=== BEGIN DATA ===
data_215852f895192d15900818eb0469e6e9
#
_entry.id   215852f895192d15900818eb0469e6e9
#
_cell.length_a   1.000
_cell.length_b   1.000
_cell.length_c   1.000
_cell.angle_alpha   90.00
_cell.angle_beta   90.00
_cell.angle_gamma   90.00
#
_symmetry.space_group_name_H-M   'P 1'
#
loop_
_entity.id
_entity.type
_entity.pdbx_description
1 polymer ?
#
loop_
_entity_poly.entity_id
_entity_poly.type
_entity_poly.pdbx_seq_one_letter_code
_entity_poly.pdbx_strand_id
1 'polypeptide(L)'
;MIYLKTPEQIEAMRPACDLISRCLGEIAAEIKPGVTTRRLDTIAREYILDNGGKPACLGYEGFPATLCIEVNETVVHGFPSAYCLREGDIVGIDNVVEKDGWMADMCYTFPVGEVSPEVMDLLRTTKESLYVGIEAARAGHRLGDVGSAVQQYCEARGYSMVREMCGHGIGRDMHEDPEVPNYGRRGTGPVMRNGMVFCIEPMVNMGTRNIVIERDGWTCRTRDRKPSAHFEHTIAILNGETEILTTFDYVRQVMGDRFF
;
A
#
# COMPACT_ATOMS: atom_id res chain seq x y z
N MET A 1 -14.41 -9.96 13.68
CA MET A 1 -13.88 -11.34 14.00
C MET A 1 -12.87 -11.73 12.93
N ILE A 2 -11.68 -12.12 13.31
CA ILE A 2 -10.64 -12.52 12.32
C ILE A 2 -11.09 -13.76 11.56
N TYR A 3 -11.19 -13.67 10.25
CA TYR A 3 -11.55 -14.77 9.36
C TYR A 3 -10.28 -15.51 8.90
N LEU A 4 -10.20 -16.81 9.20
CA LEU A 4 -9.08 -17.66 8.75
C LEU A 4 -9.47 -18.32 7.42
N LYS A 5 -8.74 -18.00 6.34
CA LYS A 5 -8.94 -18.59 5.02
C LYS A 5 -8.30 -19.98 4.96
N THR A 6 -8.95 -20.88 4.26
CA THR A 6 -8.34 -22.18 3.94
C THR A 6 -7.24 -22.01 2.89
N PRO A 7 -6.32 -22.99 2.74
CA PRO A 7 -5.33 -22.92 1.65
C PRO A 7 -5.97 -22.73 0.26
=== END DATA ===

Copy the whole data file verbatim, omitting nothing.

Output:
data_215852f895192d15900818eb0469e6e9
#
_entry.id   215852f895192d15900818eb0469e6e9
#
_cell.length_a   1.000
_cell.length_b   1.000
_cell.length_c   1.000
_cell.angle_alpha   90.00
_cell.angle_beta   90.00
_cell.angle_gamma   90.00
#
_symmetry.space_group_name_H-M   'P 1'
#
loop_
_entity.id
_entity.type
_entity.pdbx_description
1 polymer ?
#
loop_
_entity_poly.entity_id
_entity_poly.type
_entity_poly.pdbx_seq_one_letter_code
_entity_poly.pdbx_strand_id
1 'polypeptide(L)'
;MIYLKTPEQIEAMRPACDLISRCLGEIAAEIKPGVTTRRLDTIAREYILDNGGKPACLGYEGFPATLCIEVNETVVHGFPSAYCLREGDIVGIDNVVEKDGWMADMCYTFPVGEVSPEVMDLLRTTKESLYVGIEAARAGHRLGDVGSAVQQYCEARGYSMVREMCGHGIGRDMHEDPEVPNYGRRGTGPVMRNGMVFCIEPMVNMGTRNIVIERDGWTCRTRDRKPSAHFEHTIAILNGETEILTTFDYVRQVMGDRFF
;
A
#
# COMPACT_ATOMS: atom_id res chain seq x y z
N MET A 1 -14.41 -9.96 13.68
CA MET A 1 -13.88 -11.34 14.00
C MET A 1 -12.87 -11.73 12.93
N ILE A 2 -11.68 -12.12 13.31
CA ILE A 2 -10.64 -12.52 12.32
C ILE A 2 -11.09 -13.76 11.56
N TYR A 3 -11.19 -13.67 10.25
CA TYR A 3 -11.55 -14.77 9.36
C TYR A 3 -10.28 -15.51 8.90
N LEU A 4 -10.20 -16.81 9.20
CA LEU A 4 -9.08 -17.66 8.75
C LEU A 4 -9.47 -18.32 7.42
N LYS A 5 -8.74 -18.00 6.34
CA LYS A 5 -8.94 -18.59 5.02
C LYS A 5 -8.30 -19.98 4.96
N THR A 6 -8.95 -20.88 4.26
CA THR A 6 -8.34 -22.18 3.94
C THR A 6 -7.24 -22.01 2.89
N PRO A 7 -6.32 -22.99 2.74
CA PRO A 7 -5.33 -22.92 1.65
C PRO A 7 -5.97 -22.73 0.26